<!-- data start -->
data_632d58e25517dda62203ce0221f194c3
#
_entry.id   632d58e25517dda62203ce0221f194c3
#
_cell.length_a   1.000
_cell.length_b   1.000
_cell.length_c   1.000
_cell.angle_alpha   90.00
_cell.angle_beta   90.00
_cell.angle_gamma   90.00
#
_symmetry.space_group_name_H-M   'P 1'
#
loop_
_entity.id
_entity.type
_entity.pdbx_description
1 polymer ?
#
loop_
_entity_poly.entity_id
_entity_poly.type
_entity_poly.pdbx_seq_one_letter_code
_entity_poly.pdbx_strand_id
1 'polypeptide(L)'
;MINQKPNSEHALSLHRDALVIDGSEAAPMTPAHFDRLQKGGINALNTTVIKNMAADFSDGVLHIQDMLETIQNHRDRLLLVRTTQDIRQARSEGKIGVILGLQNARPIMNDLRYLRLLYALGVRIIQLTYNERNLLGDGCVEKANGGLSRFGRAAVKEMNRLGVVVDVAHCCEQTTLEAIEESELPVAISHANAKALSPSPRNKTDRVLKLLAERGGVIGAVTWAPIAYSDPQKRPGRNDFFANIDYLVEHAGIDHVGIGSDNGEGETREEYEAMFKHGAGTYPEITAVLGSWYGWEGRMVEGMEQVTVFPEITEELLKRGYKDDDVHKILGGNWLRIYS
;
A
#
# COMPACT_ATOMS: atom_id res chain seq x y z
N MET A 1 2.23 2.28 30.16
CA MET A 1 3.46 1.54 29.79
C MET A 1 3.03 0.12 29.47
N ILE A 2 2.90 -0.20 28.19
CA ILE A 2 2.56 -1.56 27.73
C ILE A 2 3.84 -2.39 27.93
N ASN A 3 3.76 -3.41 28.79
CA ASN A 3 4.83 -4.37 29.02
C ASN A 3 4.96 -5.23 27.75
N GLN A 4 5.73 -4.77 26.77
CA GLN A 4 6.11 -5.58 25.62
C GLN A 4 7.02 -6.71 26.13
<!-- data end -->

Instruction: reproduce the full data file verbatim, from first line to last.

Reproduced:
data_632d58e25517dda62203ce0221f194c3
#
_entry.id   632d58e25517dda62203ce0221f194c3
#
_cell.length_a   1.000
_cell.length_b   1.000
_cell.length_c   1.000
_cell.angle_alpha   90.00
_cell.angle_beta   90.00
_cell.angle_gamma   90.00
#
_symmetry.space_group_name_H-M   'P 1'
#
loop_
_entity.id
_entity.type
_entity.pdbx_description
1 polymer ?
#
loop_
_entity_poly.entity_id
_entity_poly.type
_entity_poly.pdbx_seq_one_letter_code
_entity_poly.pdbx_strand_id
1 'polypeptide(L)'
;MINQKPNSEHALSLHRDALVIDGSEAAPMTPAHFDRLQKGGINALNTTVIKNMAADFSDGVLHIQDMLETIQNHRDRLLLVRTTQDIRQARSEGKIGVILGLQNARPIMNDLRYLRLLYALGVRIIQLTYNERNLLGDGCVEKANGGLSRFGRAAVKEMNRLGVVVDVAHCCEQTTLEAIEESELPVAISHANAKALSPSPRNKTDRVLKLLAERGGVIGAVTWAPIAYSDPQKRPGRNDFFANIDYLVEHAGIDHVGIGSDNGEGETREEYEAMFKHGAGTYPEITAVLGSWYGWEGRMVEGMEQVTVFPEITEELLKRGYKDDDVHKILGGNWLRIYS
;
A
#
# COMPACT_ATOMS: atom_id res chain seq x y z
N MET A 1 2.23 2.28 30.16
CA MET A 1 3.46 1.54 29.79
C MET A 1 3.03 0.12 29.47
N ILE A 2 2.90 -0.20 28.19
CA ILE A 2 2.56 -1.56 27.73
C ILE A 2 3.84 -2.39 27.93
N ASN A 3 3.76 -3.41 28.79
CA ASN A 3 4.83 -4.37 29.02
C ASN A 3 4.96 -5.23 27.75
N GLN A 4 5.73 -4.77 26.77
CA GLN A 4 6.11 -5.58 25.62
C GLN A 4 7.02 -6.71 26.13